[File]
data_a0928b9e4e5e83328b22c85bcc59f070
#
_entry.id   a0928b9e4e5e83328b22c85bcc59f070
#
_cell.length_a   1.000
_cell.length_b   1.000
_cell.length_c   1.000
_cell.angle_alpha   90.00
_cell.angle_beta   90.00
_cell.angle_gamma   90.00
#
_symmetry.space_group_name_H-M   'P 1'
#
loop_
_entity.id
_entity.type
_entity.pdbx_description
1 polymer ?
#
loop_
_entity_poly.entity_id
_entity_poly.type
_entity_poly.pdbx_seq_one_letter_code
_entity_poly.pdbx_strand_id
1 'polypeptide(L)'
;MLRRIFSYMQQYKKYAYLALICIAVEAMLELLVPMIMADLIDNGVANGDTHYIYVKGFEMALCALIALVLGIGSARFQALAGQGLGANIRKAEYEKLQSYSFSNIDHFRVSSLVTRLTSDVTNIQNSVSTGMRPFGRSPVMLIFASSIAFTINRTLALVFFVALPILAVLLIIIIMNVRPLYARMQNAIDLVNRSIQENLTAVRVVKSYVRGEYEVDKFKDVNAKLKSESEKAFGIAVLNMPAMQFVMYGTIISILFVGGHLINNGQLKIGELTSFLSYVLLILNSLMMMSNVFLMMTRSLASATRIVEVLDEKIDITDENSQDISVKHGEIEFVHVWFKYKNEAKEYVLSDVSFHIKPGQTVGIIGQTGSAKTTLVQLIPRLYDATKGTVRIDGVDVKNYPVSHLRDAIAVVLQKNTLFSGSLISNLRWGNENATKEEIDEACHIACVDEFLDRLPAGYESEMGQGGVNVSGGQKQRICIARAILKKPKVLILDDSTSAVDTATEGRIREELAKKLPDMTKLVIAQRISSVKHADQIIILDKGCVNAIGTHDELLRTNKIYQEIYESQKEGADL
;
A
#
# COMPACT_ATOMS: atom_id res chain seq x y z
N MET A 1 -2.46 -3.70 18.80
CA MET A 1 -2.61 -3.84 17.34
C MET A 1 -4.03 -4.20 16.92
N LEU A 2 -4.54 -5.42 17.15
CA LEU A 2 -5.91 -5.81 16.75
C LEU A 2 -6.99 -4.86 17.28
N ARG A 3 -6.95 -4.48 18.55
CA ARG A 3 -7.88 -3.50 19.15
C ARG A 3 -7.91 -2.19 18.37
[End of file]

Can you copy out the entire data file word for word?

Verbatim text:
data_a0928b9e4e5e83328b22c85bcc59f070
#
_entry.id   a0928b9e4e5e83328b22c85bcc59f070
#
_cell.length_a   1.000
_cell.length_b   1.000
_cell.length_c   1.000
_cell.angle_alpha   90.00
_cell.angle_beta   90.00
_cell.angle_gamma   90.00
#
_symmetry.space_group_name_H-M   'P 1'
#
loop_
_entity.id
_entity.type
_entity.pdbx_description
1 polymer ?
#
loop_
_entity_poly.entity_id
_entity_poly.type
_entity_poly.pdbx_seq_one_letter_code
_entity_poly.pdbx_strand_id
1 'polypeptide(L)'
;MLRRIFSYMQQYKKYAYLALICIAVEAMLELLVPMIMADLIDNGVANGDTHYIYVKGFEMALCALIALVLGIGSARFQALAGQGLGANIRKAEYEKLQSYSFSNIDHFRVSSLVTRLTSDVTNIQNSVSTGMRPFGRSPVMLIFASSIAFTINRTLALVFFVALPILAVLLIIIIMNVRPLYARMQNAIDLVNRSIQENLTAVRVVKSYVRGEYEVDKFKDVNAKLKSESEKAFGIAVLNMPAMQFVMYGTIISILFVGGHLINNGQLKIGELTSFLSYVLLILNSLMMMSNVFLMMTRSLASATRIVEVLDEKIDITDENSQDISVKHGEIEFVHVWFKYKNEAKEYVLSDVSFHIKPGQTVGIIGQTGSAKTTLVQLIPRLYDATKGTVRIDGVDVKNYPVSHLRDAIAVVLQKNTLFSGSLISNLRWGNENATKEEIDEACHIACVDEFLDRLPAGYESEMGQGGVNVSGGQKQRICIARAILKKPKVLILDDSTSAVDTATEGRIREELAKKLPDMTKLVIAQRISSVKHADQIIILDKGCVNAIGTHDELLRTNKIYQEIYESQKEGADL
;
A
#
# COMPACT_ATOMS: atom_id res chain seq x y z
N MET A 1 -2.46 -3.70 18.80
CA MET A 1 -2.61 -3.84 17.34
C MET A 1 -4.03 -4.20 16.92
N LEU A 2 -4.54 -5.42 17.15
CA LEU A 2 -5.91 -5.81 16.75
C LEU A 2 -6.99 -4.86 17.28
N ARG A 3 -6.95 -4.48 18.55
CA ARG A 3 -7.88 -3.50 19.15
C ARG A 3 -7.91 -2.19 18.37